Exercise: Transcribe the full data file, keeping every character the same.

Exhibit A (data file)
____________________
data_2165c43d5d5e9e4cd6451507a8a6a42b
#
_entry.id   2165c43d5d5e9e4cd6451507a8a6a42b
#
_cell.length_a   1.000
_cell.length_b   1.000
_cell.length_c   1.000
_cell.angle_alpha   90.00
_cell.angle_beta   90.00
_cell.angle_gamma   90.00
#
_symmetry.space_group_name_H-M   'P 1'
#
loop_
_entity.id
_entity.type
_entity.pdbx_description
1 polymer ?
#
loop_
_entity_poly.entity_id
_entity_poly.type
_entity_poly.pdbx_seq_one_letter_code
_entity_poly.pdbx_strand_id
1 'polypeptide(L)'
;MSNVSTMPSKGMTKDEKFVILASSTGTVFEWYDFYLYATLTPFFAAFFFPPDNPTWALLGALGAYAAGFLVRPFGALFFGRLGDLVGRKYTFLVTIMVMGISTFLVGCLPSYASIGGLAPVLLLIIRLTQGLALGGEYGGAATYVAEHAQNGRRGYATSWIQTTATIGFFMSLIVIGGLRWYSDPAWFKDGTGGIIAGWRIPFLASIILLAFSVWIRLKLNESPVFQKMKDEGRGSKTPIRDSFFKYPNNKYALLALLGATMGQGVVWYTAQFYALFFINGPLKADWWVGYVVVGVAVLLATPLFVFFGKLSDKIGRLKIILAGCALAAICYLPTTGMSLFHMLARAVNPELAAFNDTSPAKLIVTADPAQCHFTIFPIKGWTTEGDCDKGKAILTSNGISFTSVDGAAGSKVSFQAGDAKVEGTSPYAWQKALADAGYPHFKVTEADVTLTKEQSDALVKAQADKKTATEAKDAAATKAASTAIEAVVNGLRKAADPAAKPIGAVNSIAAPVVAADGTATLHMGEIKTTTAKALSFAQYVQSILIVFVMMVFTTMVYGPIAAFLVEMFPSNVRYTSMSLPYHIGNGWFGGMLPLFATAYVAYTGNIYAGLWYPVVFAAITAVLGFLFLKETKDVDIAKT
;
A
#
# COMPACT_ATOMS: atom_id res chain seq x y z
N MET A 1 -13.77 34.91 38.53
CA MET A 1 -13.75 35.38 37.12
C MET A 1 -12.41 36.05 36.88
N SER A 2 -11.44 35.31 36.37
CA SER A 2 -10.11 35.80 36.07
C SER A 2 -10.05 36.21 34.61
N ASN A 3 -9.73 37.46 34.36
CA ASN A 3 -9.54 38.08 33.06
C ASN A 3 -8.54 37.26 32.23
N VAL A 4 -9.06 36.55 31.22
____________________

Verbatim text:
data_2165c43d5d5e9e4cd6451507a8a6a42b
#
_entry.id   2165c43d5d5e9e4cd6451507a8a6a42b
#
_cell.length_a   1.000
_cell.length_b   1.000
_cell.length_c   1.000
_cell.angle_alpha   90.00
_cell.angle_beta   90.00
_cell.angle_gamma   90.00
#
_symmetry.space_group_name_H-M   'P 1'
#
loop_
_entity.id
_entity.type
_entity.pdbx_description
1 polymer ?
#
loop_
_entity_poly.entity_id
_entity_poly.type
_entity_poly.pdbx_seq_one_letter_code
_entity_poly.pdbx_strand_id
1 'polypeptide(L)'
;MSNVSTMPSKGMTKDEKFVILASSTGTVFEWYDFYLYATLTPFFAAFFFPPDNPTWALLGALGAYAAGFLVRPFGALFFGRLGDLVGRKYTFLVTIMVMGISTFLVGCLPSYASIGGLAPVLLLIIRLTQGLALGGEYGGAATYVAEHAQNGRRGYATSWIQTTATIGFFMSLIVIGGLRWYSDPAWFKDGTGGIIAGWRIPFLASIILLAFSVWIRLKLNESPVFQKMKDEGRGSKTPIRDSFFKYPNNKYALLALLGATMGQGVVWYTAQFYALFFINGPLKADWWVGYVVVGVAVLLATPLFVFFGKLSDKIGRLKIILAGCALAAICYLPTTGMSLFHMLARAVNPELAAFNDTSPAKLIVTADPAQCHFTIFPIKGWTTEGDCDKGKAILTSNGISFTSVDGAAGSKVSFQAGDAKVEGTSPYAWQKALADAGYPHFKVTEADVTLTKEQSDALVKAQADKKTATEAKDAAATKAASTAIEAVVNGLRKAADPAAKPIGAVNSIAAPVVAADGTATLHMGEIKTTTAKALSFAQYVQSILIVFVMMVFTTMVYGPIAAFLVEMFPSNVRYTSMSLPYHIGNGWFGGMLPLFATAYVAYTGNIYAGLWYPVVFAAITAVLGFLFLKETKDVDIAKT
;
A
#
# COMPACT_ATOMS: atom_id res chain seq x y z
N MET A 1 -13.77 34.91 38.53
CA MET A 1 -13.75 35.38 37.12
C MET A 1 -12.41 36.05 36.88
N SER A 2 -11.44 35.31 36.37
CA SER A 2 -10.11 35.80 36.07
C SER A 2 -10.05 36.21 34.61
N ASN A 3 -9.73 37.46 34.36
CA ASN A 3 -9.54 38.08 33.06
C ASN A 3 -8.54 37.26 32.23
N VAL A 4 -9.06 36.55 31.22